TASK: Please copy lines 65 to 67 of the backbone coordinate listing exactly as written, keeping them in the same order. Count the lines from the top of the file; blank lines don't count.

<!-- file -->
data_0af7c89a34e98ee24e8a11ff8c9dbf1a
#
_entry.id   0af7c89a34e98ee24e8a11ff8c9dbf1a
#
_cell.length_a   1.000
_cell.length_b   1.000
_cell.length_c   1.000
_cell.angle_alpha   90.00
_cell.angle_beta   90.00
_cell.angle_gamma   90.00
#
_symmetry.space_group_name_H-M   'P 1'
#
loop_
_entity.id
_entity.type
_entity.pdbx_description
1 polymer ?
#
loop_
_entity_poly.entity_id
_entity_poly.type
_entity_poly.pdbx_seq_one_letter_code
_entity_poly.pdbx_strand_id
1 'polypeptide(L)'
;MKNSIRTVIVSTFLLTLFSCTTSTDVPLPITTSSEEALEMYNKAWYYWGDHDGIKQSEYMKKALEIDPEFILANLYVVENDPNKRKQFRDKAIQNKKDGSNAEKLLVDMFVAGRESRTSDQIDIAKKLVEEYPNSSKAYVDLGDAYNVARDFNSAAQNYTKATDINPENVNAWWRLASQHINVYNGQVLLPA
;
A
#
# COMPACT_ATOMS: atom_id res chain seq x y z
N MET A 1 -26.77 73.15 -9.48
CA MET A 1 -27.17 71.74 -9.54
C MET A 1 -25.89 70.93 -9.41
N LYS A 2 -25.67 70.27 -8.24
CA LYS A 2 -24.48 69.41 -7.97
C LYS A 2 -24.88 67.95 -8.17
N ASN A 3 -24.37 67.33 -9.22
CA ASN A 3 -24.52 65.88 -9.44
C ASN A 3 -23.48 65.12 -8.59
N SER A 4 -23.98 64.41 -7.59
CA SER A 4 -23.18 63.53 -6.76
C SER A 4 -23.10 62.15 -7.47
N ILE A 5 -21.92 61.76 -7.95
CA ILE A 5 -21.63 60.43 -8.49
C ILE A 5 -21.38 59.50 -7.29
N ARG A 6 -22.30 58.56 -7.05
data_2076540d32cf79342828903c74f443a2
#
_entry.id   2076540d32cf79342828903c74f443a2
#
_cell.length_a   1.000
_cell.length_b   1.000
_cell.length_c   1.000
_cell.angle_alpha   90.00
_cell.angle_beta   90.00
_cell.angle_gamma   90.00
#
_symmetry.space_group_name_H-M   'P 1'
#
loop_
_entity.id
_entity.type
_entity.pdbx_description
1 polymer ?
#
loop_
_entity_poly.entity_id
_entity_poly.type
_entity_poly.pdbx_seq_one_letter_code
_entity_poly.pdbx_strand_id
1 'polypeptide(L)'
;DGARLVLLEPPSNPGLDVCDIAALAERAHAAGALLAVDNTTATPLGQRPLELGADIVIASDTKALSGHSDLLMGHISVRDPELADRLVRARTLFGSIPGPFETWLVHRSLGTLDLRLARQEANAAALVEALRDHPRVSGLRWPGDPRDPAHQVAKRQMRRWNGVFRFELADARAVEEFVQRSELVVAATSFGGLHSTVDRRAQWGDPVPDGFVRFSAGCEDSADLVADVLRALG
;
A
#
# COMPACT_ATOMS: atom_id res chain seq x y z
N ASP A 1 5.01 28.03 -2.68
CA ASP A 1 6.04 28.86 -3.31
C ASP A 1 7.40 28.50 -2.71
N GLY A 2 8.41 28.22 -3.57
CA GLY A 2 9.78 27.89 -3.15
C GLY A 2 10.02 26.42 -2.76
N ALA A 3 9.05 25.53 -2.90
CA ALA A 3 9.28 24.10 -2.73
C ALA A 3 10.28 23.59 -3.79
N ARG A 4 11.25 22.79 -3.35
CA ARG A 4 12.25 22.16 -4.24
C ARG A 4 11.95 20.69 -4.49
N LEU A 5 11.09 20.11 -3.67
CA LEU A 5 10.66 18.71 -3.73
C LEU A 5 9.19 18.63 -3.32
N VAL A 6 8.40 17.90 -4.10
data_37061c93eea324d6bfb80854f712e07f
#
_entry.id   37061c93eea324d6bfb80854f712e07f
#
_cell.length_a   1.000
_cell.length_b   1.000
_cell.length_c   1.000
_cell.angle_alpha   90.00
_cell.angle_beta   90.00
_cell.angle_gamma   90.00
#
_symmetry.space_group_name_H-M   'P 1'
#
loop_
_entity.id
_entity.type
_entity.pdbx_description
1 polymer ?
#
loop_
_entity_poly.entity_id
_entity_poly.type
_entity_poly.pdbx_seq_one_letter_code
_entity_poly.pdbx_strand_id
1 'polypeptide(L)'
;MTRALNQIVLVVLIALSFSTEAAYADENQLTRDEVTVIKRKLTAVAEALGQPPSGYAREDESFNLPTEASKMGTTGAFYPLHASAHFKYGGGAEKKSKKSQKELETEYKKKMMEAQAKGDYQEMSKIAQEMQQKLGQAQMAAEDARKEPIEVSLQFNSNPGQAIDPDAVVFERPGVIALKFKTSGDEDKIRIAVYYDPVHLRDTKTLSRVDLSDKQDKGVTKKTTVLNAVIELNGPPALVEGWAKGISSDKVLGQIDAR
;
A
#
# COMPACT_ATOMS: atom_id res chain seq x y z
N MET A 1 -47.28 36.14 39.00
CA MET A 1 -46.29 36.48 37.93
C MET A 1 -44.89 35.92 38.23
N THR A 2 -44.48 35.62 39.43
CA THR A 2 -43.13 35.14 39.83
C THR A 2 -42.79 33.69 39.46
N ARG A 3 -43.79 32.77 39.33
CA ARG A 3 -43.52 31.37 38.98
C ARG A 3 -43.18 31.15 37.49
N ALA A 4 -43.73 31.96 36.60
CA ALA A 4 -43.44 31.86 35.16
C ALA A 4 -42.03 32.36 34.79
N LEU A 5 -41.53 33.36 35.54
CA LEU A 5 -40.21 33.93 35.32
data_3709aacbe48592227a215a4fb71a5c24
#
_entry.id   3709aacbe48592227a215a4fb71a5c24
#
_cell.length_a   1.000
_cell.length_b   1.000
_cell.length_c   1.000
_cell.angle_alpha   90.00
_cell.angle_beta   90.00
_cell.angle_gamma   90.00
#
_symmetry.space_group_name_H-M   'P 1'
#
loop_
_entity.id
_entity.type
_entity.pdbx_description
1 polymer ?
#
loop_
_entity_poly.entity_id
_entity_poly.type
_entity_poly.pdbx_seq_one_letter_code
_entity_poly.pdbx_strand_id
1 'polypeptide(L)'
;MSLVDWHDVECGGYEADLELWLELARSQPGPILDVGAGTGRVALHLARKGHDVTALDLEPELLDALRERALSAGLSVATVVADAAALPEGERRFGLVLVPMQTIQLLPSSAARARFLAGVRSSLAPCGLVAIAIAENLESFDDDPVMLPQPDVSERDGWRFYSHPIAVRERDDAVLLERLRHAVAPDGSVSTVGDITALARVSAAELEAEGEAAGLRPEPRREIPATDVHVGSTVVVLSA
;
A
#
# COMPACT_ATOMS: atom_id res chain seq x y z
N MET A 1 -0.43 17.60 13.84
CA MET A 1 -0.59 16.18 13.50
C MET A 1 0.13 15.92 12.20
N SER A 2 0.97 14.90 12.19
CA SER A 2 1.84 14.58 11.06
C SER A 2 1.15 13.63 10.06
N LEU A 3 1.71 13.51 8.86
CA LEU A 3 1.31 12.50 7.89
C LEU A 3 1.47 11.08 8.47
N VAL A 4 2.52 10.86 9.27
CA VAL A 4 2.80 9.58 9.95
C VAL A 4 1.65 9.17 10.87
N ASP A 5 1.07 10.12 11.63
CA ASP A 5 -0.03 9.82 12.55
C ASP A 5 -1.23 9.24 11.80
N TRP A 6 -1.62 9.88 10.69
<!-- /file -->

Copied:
#
loop_
_entity_poly.entity_id